Rationalizing doing without men perpetuates the problem. Black men and black women need to agree the little black kids need both men and women in their daily lives, until the adults get their act together and come to some agreement that both sides can live with the black community will remain broken. It all starts with the family, the blacks are a warning of what happens when the family unit is allowed to break down.
0 Replies
 
hawkeye10
 
  0  
Reply Sat 29 Nov, 2008 09:21 pm
Quote:
Why Our Black Families Are Failing

By William Raspberry

Monday, July 25, 2005; Page A19

"There is a crisis of unprecedented magnitude in the black community, one that goes to the very heart of its survival. The black family is failing."

Quibble if you will about the "unprecedented magnitude" -- slavery wasn't exactly a high point of African American well-being. But there's no quarreling with the essence of the alarm sounded here last week by a gathering of Pentecostal clergy and the Seymour Institute for Advanced Christian Studies. What is happening to the black family in America is the sociological equivalent of global warming: easier to document than to reverse, inconsistent in its near-term effect -- and disastrous in the long run.


Father absence is the bane of the black community, predisposing its children (boys especially, but increasingly girls as well) to school failure, criminal behavior and economic hardship, and to an intergenerational repetition of the grim cycle. The culprit, the ministers (led by the Rev. Eugene Rivers III of Boston, president of the Seymour Institute) agreed, is the decline of marriage.

Kenneth B. Johnson, a Seymour senior fellow who has worked in youth programs, says he often sees teenagers "who've never seen a wedding."

The concern is not new. As Rivers noted at last week's National Press Club news conference, the late Daniel Patrick Moynihan sounded the alarm 40 years ago, only to be "condemned and pilloried as misinformed, malevolent and even racist."....


http://www.washingtonpost.com/wp-dyn/content/article/2005/07/24/AR2005072401115.html
0 Replies
 
ossobuco
 
  2  
Reply Sat 29 Nov, 2008 10:07 pm
I'm afraid I take this thread as one more accumulation point on a racist agenda --- but, no, I can't defend that opinion. Perhaps the numbers of threads by Miller about troubles for and with blacks in the US will back me up - but I'm not a statistics hunter.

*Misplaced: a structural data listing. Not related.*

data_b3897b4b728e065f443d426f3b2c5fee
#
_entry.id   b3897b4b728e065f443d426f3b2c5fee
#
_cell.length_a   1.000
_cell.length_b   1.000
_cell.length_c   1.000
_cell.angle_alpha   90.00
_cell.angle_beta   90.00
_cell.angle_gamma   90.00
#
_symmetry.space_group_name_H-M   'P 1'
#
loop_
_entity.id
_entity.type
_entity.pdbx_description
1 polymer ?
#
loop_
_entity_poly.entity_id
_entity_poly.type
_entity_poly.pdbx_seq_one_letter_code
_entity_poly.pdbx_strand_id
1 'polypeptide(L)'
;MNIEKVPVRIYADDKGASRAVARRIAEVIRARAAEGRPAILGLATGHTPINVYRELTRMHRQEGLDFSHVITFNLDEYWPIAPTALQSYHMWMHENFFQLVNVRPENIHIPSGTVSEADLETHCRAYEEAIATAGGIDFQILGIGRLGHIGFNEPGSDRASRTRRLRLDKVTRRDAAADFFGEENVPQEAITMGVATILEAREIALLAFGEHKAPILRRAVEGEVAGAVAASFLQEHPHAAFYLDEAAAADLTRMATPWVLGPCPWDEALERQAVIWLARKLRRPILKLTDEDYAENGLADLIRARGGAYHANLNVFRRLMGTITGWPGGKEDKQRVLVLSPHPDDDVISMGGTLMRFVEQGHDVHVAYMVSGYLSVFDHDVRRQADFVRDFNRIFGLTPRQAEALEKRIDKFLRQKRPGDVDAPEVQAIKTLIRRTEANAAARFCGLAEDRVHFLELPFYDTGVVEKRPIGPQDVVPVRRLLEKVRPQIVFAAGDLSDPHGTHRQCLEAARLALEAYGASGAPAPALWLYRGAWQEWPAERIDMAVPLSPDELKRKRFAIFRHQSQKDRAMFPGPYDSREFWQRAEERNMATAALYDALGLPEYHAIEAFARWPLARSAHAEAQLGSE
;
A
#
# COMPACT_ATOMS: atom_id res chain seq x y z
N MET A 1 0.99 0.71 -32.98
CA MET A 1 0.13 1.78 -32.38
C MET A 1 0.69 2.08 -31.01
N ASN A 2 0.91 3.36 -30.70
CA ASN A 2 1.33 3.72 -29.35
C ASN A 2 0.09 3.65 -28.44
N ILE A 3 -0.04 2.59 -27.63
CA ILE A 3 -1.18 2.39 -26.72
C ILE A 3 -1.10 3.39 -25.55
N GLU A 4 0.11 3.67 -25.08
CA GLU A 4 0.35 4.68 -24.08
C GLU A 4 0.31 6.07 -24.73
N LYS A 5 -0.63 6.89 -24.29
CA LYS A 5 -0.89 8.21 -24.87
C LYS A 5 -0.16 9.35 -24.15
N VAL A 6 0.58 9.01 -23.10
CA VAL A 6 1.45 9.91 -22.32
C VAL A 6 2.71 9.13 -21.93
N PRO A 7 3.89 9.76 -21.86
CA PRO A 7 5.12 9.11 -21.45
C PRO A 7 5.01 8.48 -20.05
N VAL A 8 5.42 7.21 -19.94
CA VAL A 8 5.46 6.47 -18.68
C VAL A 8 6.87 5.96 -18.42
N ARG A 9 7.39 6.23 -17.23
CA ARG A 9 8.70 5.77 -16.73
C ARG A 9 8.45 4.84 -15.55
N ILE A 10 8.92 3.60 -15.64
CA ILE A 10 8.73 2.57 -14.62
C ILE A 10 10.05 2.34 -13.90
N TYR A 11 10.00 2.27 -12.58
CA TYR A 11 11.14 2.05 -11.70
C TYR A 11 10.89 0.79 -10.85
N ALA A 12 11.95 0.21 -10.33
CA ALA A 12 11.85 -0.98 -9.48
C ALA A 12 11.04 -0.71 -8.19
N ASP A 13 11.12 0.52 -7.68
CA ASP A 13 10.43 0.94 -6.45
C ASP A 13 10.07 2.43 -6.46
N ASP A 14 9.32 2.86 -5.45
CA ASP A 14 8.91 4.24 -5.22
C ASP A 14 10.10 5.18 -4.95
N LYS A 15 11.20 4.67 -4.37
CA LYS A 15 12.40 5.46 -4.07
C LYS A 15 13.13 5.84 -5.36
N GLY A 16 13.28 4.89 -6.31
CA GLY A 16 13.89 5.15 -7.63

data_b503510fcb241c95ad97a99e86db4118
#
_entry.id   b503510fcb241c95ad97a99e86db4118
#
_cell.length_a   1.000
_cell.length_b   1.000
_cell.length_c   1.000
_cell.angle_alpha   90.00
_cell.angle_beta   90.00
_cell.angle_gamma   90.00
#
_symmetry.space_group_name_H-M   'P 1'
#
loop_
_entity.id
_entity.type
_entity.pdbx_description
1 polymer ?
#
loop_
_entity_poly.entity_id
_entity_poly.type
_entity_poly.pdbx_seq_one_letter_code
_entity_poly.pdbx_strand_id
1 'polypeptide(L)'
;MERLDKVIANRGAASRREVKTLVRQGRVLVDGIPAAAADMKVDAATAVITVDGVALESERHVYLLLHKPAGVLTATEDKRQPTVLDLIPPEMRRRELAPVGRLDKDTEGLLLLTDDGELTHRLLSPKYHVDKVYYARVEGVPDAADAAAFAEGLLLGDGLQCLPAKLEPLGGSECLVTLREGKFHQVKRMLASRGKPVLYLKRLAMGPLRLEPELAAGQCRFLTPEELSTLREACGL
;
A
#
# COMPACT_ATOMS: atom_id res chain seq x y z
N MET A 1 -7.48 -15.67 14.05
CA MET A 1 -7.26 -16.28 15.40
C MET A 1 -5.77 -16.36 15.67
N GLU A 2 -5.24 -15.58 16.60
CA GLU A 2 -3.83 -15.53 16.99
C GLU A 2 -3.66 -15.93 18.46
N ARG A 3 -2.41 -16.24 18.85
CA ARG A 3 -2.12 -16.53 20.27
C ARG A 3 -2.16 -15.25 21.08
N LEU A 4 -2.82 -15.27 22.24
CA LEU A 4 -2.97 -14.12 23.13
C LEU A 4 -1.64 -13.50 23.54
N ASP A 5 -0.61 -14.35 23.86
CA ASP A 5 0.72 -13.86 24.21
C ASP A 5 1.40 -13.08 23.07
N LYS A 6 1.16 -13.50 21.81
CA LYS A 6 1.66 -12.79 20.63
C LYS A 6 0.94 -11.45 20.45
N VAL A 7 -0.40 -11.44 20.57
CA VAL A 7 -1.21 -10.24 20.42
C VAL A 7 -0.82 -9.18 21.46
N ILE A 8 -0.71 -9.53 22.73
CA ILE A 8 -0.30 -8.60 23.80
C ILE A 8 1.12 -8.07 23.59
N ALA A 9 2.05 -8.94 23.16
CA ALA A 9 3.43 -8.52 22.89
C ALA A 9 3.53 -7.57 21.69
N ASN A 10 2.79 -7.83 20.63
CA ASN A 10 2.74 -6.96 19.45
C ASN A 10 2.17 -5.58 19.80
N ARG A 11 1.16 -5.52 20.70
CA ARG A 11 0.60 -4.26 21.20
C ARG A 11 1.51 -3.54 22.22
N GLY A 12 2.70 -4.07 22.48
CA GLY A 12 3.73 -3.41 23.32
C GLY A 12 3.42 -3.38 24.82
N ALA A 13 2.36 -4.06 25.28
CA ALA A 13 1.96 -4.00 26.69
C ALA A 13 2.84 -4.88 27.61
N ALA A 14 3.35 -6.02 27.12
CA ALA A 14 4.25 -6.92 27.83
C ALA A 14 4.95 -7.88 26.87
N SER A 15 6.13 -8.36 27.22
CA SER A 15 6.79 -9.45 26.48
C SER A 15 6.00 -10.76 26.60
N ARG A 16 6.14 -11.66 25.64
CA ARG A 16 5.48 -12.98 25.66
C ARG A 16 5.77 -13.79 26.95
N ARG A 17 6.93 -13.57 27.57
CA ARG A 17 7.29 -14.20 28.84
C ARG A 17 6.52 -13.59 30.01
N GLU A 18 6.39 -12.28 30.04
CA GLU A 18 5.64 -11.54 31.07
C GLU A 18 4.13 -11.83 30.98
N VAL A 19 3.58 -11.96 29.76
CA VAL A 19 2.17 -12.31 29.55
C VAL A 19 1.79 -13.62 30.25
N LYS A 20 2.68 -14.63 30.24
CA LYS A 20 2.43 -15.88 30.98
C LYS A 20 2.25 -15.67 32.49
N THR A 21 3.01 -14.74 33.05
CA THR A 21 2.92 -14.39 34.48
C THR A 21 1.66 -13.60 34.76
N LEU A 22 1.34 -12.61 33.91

hawkeye10
 
  0  
Reply Sat 29 Nov, 2008 10:18 pm
@ossobuco,
it does not matter what Miller's agenda is, the problem with black families is clear, has been around for a long time, and is subject to debate. Blacks often claim that whites can't talk about problems in the black community, that it is none of white people business, but they are clearly wrong. All too often a2kers get sidetracked by trying to guess at the motives of the posters, rather than dealing with the posts.....we should knock this off, it is not a productive use of energy.
ossobuco
 
  1  
Reply Sat 29 Nov, 2008 10:29 pm
@hawkeye10,
I'm not guessing.

Wilso
 
  2  
Reply Sat 29 Nov, 2008 10:31 pm
@hawkeye10,
hawkeye10 wrote:

Blacks often claim that whites can't talk about problems in the black community, that it is none of white people business, but they are clearly wrong.


The biggest thing society needs is not to have a distinction between a black community and a white community. Should just be a community of people!
hawkeye10
 
  1  
Reply Sat 29 Nov, 2008 10:35 pm
@Wilso,
I agree, but I try to live in the real world.
0 Replies
 
hawkeye10
 
  -1  
Reply Sat 29 Nov, 2008 10:37 pm
@ossobuco,
Quote:
I'm not guessing.


Ya, but you did put the idea into play.....you did attempt to posion the well.
0 Replies
 
gungasnake
 
  1  
Reply Sat 29 Nov, 2008 11:14 pm
@Foofie,
Quote:
Also, women have biological clocks, so their getting married, in the childbearing years, is a race against time, and a race against the competition of the next younger group of women entering the marriage market...


The whole country is looking at that one the wrong way and if we don't come up with an answer to it, we're in for a world of trouble.

The problem to my thinking is simple: humans are biologically programmed and constructed to start having children and familes at 16 - 20 and not at 35 - 40. For America to ever prosper again as I see it, it has to again become respectable and normal for Americans to marry at 16 - 20. If that involves some form of welfare, all I can say is I'd rather have that than 20,000,000 illegal aliens walking around taking up the slack.


hawkeye10
 
  0  
Reply Sat 29 Nov, 2008 11:23 pm
@gungasnake,
jobs that pay enough to support a family and/or subsidized childcare and/or a return to the extended family unit will be required, a reality that conservatives never seem to want to deal with.
0 Replies